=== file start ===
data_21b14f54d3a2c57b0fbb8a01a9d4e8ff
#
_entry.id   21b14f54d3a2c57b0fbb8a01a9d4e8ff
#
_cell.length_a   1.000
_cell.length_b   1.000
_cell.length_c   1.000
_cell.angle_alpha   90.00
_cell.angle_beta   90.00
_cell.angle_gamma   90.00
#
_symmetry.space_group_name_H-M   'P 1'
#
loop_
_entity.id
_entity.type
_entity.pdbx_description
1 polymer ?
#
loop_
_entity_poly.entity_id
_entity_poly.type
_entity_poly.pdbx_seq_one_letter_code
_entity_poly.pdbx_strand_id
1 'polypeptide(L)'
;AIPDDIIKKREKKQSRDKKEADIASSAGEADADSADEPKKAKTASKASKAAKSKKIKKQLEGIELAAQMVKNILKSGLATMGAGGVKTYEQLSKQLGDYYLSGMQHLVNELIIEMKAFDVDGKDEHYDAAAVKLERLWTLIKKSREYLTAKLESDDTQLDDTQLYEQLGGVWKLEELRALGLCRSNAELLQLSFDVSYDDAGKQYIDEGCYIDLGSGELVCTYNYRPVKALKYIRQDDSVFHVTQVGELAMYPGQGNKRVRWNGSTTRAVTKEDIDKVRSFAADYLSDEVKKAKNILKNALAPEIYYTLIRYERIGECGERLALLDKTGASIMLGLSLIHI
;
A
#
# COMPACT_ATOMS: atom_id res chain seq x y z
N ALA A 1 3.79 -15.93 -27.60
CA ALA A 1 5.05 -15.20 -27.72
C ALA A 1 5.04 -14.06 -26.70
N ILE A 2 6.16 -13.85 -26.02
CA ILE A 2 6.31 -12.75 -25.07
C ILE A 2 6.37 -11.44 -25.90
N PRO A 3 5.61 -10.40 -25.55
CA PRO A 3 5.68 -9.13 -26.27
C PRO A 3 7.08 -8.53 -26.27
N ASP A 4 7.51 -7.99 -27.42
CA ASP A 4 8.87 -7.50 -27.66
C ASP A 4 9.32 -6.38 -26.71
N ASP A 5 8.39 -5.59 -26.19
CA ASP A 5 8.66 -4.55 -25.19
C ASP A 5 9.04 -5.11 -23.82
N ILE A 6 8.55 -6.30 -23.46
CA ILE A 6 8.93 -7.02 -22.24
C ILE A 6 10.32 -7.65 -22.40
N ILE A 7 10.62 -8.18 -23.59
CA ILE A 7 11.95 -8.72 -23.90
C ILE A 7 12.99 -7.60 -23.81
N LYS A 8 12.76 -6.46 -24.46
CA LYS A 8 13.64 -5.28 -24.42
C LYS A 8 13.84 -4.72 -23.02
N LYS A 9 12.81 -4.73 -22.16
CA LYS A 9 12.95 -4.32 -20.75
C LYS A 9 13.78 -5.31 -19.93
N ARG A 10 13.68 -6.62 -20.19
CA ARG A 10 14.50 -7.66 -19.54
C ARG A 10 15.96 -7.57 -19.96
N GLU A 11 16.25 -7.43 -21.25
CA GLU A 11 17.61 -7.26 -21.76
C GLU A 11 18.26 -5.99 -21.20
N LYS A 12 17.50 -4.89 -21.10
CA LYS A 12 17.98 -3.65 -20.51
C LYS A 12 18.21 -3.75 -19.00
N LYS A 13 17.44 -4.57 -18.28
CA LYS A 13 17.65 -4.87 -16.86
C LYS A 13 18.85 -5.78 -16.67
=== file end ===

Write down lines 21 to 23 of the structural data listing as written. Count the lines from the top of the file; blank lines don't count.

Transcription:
_entity_poly.entity_id
_entity_poly.type
_entity_poly.pdbx_seq_one_letter_code